Bank of America v. Commissioner of Revenue

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Author: Kerry Reilly, Esq., K. Reilly Law LLC

Bank of America v. Commissioner of Revenue

SJC – 11995 (July 11, 2016)

On July 11, 2016, the Massachusetts Supreme Judicial Court (“SJC”) upheld the decision of the Appellate Tax Board (the “board”) that Bank of America N.A. (“B of A”), in its capacity as corporate trustee, qualified as an inhabitant of the Commonwealth of Massachusetts (“MA”) and was subject to the state’s fiduciary income tax for the trusts in question.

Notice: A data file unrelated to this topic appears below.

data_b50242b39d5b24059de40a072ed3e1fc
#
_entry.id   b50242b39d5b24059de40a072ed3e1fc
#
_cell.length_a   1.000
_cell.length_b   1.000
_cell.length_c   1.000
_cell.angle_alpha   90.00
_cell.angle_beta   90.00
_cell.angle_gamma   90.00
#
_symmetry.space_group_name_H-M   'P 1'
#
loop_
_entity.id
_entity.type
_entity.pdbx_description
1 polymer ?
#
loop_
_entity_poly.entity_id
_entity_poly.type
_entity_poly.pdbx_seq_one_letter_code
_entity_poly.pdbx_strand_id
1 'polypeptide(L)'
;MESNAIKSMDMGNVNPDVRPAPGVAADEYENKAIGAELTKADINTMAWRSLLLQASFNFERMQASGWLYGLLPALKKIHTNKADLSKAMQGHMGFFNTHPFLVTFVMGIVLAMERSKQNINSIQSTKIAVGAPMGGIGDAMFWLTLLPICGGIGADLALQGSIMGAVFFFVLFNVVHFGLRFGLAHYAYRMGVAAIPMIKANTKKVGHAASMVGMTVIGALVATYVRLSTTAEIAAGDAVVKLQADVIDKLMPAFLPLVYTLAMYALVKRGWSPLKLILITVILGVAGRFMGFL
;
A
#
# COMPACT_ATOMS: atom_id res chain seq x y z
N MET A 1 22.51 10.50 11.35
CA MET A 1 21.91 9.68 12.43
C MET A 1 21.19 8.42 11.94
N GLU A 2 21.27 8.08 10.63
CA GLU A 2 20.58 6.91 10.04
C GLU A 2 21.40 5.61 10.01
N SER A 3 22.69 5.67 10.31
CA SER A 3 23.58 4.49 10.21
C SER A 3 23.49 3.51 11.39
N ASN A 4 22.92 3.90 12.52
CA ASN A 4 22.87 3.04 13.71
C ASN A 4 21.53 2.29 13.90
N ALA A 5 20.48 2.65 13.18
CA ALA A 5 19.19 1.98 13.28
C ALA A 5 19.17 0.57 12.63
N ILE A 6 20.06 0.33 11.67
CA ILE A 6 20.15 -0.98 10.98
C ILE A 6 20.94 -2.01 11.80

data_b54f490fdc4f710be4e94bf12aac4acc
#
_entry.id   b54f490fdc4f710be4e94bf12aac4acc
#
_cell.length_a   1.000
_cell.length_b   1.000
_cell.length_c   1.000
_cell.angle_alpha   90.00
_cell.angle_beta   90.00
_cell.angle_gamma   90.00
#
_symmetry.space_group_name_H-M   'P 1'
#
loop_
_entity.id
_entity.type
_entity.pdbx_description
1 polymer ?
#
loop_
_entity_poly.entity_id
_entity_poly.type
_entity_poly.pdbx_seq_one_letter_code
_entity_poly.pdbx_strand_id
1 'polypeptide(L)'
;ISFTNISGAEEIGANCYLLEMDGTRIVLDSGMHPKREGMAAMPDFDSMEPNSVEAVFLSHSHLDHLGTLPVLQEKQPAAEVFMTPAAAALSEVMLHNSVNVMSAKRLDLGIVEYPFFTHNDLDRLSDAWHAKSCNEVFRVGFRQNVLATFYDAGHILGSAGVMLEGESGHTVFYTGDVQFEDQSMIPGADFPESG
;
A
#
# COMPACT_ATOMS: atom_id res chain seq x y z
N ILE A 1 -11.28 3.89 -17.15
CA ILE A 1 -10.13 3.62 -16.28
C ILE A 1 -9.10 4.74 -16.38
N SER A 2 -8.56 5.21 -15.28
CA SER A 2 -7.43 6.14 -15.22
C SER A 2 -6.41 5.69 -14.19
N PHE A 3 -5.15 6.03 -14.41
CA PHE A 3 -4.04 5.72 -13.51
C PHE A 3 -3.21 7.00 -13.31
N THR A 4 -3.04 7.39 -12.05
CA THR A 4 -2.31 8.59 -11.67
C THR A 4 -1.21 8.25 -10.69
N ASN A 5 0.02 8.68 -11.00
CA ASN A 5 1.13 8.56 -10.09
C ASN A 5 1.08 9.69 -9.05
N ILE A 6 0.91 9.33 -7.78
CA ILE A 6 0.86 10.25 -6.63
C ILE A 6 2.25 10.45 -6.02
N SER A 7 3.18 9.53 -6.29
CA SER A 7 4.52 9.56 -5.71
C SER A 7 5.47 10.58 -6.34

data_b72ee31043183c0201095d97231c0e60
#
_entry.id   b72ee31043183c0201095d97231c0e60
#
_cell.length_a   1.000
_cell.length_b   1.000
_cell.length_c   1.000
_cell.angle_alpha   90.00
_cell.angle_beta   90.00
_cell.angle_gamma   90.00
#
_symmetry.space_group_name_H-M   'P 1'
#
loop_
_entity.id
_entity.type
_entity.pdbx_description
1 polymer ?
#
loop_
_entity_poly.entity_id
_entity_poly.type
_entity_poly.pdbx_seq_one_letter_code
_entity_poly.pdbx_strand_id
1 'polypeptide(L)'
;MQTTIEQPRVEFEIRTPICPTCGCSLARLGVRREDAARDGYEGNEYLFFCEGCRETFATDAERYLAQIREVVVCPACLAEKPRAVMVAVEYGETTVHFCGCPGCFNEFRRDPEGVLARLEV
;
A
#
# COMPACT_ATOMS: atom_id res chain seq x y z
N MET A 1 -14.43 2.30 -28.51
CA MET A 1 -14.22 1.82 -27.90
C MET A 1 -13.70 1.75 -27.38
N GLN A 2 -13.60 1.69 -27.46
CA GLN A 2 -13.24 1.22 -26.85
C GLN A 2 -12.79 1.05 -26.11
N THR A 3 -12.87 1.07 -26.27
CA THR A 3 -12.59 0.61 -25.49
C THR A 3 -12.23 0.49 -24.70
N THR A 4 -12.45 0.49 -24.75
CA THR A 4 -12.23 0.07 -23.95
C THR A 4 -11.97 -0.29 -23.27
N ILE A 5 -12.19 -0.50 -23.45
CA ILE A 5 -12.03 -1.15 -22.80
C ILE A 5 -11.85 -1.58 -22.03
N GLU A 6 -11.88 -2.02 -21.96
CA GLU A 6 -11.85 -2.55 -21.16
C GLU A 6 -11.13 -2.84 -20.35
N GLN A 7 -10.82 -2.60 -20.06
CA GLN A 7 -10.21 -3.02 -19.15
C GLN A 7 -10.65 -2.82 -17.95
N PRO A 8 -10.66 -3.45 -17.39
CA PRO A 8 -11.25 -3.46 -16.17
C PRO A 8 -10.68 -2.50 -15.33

G.L. c.62 §10 (a) provides that income received by trustees is subject to MA taxes if “the persons to whom the same is payable, or for whose benefit it is accumulated, are inhabitants of the commonwealth…”  Under G.L. 62 §1(f), inhabitant” means – “(1) any natural person domiciled in the commonwealth, or (2) any natural person who…maintains a permanent place of abode in the commonwealth and spends in the aggregate more than 183 days of the taxable year in the commonwealth.” Section 14 subjects corporate trustees to the same tax regime as “natural” trustees.

The SJC affirmed that B of A was an inhabitant of the Commonwealth based on its extensive branch structure, its conducting of business related specifically to the trusts at issue – “maintaining relationships with the beneficiaries, making decisions about distributions to those beneficiaries, administering trust assets, and retaining certain records” – as well as conducting similar business for other trusts, and was thus subject to taxes pursuant to G.L. c.62 §10.